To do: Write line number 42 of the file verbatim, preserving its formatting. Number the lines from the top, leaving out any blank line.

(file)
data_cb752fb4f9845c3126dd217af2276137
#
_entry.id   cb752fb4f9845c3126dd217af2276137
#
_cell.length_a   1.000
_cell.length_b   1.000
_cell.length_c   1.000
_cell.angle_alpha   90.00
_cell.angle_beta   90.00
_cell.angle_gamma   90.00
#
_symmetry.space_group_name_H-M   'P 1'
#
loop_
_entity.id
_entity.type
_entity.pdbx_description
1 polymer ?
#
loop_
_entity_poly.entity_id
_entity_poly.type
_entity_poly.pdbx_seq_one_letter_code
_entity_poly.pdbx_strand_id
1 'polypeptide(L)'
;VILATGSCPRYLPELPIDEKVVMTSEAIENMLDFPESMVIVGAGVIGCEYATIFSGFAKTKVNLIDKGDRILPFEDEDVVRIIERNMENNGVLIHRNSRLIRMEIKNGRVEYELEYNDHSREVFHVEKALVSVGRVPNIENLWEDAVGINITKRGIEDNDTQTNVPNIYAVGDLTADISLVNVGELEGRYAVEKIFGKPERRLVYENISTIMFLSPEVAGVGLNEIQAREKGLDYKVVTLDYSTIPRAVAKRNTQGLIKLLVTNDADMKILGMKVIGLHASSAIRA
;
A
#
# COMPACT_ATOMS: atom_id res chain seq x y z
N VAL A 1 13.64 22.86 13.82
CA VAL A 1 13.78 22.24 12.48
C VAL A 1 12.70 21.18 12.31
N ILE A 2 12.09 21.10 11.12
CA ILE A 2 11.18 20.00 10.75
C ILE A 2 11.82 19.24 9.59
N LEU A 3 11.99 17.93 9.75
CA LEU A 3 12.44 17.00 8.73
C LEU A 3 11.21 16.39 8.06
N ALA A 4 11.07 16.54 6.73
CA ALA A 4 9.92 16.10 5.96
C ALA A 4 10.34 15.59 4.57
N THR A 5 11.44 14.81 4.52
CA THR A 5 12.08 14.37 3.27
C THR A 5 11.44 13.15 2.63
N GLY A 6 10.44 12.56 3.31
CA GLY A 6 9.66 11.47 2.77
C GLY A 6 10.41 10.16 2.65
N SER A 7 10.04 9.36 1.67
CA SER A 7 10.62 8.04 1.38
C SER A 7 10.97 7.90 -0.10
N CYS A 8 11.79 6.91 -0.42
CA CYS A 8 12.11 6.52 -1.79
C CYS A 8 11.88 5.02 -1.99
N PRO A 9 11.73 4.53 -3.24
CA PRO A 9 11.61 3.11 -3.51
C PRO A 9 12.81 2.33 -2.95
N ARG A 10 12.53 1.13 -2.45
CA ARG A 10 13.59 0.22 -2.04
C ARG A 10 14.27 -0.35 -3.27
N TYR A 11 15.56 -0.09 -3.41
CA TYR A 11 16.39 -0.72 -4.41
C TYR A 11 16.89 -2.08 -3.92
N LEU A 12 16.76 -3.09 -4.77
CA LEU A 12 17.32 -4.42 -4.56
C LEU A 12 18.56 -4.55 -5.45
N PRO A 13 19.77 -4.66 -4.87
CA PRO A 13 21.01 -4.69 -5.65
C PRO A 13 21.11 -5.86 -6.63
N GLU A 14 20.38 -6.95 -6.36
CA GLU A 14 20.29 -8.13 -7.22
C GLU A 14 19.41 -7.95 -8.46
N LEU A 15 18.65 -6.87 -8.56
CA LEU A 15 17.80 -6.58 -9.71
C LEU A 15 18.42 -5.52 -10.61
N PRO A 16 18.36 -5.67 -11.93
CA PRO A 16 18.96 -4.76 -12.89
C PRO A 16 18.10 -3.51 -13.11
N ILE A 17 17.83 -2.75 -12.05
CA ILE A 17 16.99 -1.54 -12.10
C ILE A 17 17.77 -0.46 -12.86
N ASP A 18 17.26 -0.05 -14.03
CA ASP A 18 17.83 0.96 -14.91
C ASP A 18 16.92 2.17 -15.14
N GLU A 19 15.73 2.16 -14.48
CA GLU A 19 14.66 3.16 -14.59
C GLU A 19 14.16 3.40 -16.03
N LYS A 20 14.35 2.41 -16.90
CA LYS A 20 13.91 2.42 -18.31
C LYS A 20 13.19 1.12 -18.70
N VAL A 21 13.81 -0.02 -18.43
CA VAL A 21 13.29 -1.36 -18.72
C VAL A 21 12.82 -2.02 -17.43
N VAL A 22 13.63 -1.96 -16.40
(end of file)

C ALA A 4 10.34 15.59 4.57